Like It or Not, Accountants Should Get Ready to Blow the Whistle

Imagine you are having lunch and across the table, two colleagues of yours are talking about your organization’s potential violation of workplace safety regulations at a construction site. Their conversation is within your earshot.

You are the company’s accountant and you understand the grave consequences the potential violation may bring. What do you do? Is walking away an option?

Besides relying on your moral compass, global ethics standards may soon provide guiding principles to aid you in resolving such a dilemma.

Accountants generally want to do the right thing. However, in the real world, whistleblowing often creates a dilemma  

Revising the Code of Ethics

Currently, the International Ethics Standards Board for Accountants  is engaging regulators, the profession, company directors and other stakeholders around the world on proposed (and controversial) revisions to the international Code of Ethics for Professional Accountants.

One proposed revision will mandate that accountants should not turn a blind eye to a suspected non-compliance with laws or regulations – known as NOCLAR – that comes to their attention (such as the hypothetical example of the accountant overhearing a conversation about workplace safety).

This is regardless of whether the suspected NOCLAR creates an impact on the financial statements of the company.

Under this proposal, the professional accountant will not necessarily end up whistleblowing all NOCLARs. The international board’s current thinking is that the accountant should first seek to understand the nature of the potential breach and the gravity of the potential consequences to the organization or the client, if the professional accountant is providing service to a client.

The professional accountant should then confirm his or her understanding and pursue the matter with the management of his or her organization or client. If the response is not appropriate, the accountant should escalate the matter to higher management levels.

If management’s response is not acceptable, he or she should also involve those charged with governance (known as TCWG). This group would be the board of directors and, in the case of a listed company, would also include the audit committee.

Regional Consultations

The professional accountant’s responsibility does not end there. According to the proposal, should he decide that the matter could have significant consequences for his organization or his client or others, he has to evaluate whether TCWG had taken appropriate actions to address the issue, including whether the matter has been adequately reported to a relevant authority (e.g. a law enforcement agency).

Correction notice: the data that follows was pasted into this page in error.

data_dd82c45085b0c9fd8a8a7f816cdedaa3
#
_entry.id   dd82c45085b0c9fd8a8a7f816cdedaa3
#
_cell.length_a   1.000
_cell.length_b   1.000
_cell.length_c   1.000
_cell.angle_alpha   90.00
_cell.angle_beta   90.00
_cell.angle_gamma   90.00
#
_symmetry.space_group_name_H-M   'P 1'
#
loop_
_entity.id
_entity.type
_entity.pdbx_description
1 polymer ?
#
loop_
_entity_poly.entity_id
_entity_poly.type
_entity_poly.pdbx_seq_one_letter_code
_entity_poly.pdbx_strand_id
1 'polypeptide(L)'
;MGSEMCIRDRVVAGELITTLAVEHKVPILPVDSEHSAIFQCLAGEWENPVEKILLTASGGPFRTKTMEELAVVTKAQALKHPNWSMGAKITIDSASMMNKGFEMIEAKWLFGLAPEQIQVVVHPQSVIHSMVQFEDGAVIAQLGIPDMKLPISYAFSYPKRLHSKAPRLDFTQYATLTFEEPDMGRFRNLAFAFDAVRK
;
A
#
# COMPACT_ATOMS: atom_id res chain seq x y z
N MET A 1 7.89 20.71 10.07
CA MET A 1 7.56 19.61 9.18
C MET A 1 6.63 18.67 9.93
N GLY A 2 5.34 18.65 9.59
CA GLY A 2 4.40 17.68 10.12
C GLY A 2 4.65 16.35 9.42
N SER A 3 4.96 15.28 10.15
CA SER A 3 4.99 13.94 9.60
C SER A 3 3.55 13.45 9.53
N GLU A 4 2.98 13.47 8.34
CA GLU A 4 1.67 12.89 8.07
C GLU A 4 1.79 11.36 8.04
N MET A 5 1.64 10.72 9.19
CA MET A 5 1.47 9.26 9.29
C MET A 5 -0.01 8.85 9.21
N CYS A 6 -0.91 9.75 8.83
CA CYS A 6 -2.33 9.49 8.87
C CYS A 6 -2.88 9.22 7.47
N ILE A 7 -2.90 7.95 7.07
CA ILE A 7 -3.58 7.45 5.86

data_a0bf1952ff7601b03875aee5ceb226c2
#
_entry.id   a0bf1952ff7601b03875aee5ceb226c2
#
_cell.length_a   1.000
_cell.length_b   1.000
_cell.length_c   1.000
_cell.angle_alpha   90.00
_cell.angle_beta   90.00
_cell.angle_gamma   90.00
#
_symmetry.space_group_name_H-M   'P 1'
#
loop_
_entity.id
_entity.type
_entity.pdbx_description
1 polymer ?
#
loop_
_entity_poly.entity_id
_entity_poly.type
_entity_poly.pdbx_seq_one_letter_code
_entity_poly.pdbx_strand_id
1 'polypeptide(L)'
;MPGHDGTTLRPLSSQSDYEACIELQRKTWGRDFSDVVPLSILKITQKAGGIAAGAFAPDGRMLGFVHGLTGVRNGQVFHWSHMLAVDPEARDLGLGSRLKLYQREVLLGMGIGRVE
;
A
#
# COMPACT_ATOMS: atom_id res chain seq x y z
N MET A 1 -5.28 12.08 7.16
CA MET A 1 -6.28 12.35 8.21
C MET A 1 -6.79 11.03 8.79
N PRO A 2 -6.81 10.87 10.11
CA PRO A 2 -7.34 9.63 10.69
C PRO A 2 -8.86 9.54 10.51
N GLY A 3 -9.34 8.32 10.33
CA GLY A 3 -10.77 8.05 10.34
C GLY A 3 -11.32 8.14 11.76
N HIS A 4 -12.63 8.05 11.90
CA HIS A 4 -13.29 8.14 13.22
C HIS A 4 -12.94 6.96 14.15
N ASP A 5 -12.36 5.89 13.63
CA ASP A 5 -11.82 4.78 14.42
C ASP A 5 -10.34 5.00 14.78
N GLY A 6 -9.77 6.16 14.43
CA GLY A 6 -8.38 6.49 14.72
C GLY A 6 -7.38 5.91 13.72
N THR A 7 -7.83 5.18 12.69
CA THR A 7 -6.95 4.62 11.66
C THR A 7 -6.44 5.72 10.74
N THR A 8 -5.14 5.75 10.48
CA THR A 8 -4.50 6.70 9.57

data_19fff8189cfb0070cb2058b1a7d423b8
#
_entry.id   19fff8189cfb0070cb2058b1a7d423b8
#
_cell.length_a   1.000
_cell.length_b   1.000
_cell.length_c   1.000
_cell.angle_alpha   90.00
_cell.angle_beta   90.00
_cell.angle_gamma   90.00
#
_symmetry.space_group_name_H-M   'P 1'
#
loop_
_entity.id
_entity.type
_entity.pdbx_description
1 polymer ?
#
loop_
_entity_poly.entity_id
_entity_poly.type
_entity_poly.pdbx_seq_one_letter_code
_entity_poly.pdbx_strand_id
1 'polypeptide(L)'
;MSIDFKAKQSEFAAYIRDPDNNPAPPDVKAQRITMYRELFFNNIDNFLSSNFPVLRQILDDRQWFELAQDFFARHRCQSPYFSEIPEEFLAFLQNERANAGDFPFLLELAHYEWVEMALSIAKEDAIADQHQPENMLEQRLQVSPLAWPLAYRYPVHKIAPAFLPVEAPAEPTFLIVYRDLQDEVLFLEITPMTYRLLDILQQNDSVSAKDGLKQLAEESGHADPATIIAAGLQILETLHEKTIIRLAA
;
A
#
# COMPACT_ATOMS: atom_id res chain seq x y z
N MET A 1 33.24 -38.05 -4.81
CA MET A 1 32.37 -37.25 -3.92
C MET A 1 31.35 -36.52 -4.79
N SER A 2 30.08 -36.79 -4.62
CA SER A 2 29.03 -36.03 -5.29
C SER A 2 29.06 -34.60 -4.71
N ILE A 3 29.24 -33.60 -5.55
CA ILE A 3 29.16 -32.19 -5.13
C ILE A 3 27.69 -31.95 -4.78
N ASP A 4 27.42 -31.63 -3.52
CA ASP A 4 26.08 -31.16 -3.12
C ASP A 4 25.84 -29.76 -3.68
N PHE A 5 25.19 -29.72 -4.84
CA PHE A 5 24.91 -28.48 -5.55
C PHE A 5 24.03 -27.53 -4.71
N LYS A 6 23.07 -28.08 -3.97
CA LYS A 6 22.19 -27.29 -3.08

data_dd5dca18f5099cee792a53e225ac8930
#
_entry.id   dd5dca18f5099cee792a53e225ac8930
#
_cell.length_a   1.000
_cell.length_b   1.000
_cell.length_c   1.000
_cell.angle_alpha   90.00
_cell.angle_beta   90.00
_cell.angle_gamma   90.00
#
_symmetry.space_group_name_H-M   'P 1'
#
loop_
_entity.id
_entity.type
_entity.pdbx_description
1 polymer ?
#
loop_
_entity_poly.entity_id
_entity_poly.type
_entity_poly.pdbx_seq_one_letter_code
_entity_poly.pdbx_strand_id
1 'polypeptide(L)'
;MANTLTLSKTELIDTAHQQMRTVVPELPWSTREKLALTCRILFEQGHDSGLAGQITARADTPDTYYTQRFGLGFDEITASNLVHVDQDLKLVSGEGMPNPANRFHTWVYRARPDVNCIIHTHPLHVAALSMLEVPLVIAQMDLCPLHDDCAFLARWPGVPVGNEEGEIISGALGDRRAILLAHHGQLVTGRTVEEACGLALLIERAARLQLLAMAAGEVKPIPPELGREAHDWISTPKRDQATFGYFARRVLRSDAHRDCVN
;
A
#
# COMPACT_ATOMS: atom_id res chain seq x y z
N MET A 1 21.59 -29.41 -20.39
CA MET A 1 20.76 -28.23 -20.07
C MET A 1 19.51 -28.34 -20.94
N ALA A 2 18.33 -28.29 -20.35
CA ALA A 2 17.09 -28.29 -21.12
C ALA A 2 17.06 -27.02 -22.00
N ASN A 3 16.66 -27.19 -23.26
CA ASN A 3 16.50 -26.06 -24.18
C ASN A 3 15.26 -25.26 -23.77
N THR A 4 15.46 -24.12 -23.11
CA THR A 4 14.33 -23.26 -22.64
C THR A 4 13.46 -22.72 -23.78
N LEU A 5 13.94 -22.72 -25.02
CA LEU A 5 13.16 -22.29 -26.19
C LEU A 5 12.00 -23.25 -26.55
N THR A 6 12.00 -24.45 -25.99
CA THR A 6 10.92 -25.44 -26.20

On this note, the International Ethics Board has also recently organized a series of regional roundtables to seek feedback on whether the accountant should breach confidentiality. Should accountants be expected to whistleblow the matter directly to the relevant authority, if he or she finds that it has not been adequately addressed?

The fears include risk of physical harm, unfair dismissal and being sued for reporting a matter that turns out not to be true

Accountants generally want to do the right thing, including escalating significant issues to TCWG and to an authority. However, in the real world, whistleblowing often creates a dilemma.  

Firstly, any whistleblower has to grapple with the problem of wanting to do the right thing while fearing personal reprisal and potentially implicating loved ones. Such fears include risk of physical harm, unfair dismissal and being sued for reporting a matter that turns out not to be true.

Secondly, there is the concern of whether there exists an effective legal framework for the protection of whistleblowers. Lastly, there may also be the question of whether management or even the relevant law enforcement agency can be trusted.  

Cynics will describe the professional accountant’s proposed new responsibility as, for the lack of a better word, intrusive. Why should he be made responsible for checking on whether or not those charged with governance report non-compliance with laws or regulations?

Nonetheless, proponents of the proposed revised code think that professional accountants should be made responsible because they belong to a profession that serves the public interest.

James M. Sylph, Executive Director of Professional Standards and External Relations at the International Federation of Accountants (IFAC), led one of the International Ethics Board’s roundtables in Hong Kong in May to further deliberate the proposals.   

At the roundtable, which was attended by a wide range of stakeholders, including Singapore’s Accounting and Corporate Regulatory Authority and the Institute of Singapore Chartered Accountants, he posed a difficult challenge to participants.

The original proposal made it mandatory for professional accountants to whistle-blow suspected and actual illegal acts that are of public interest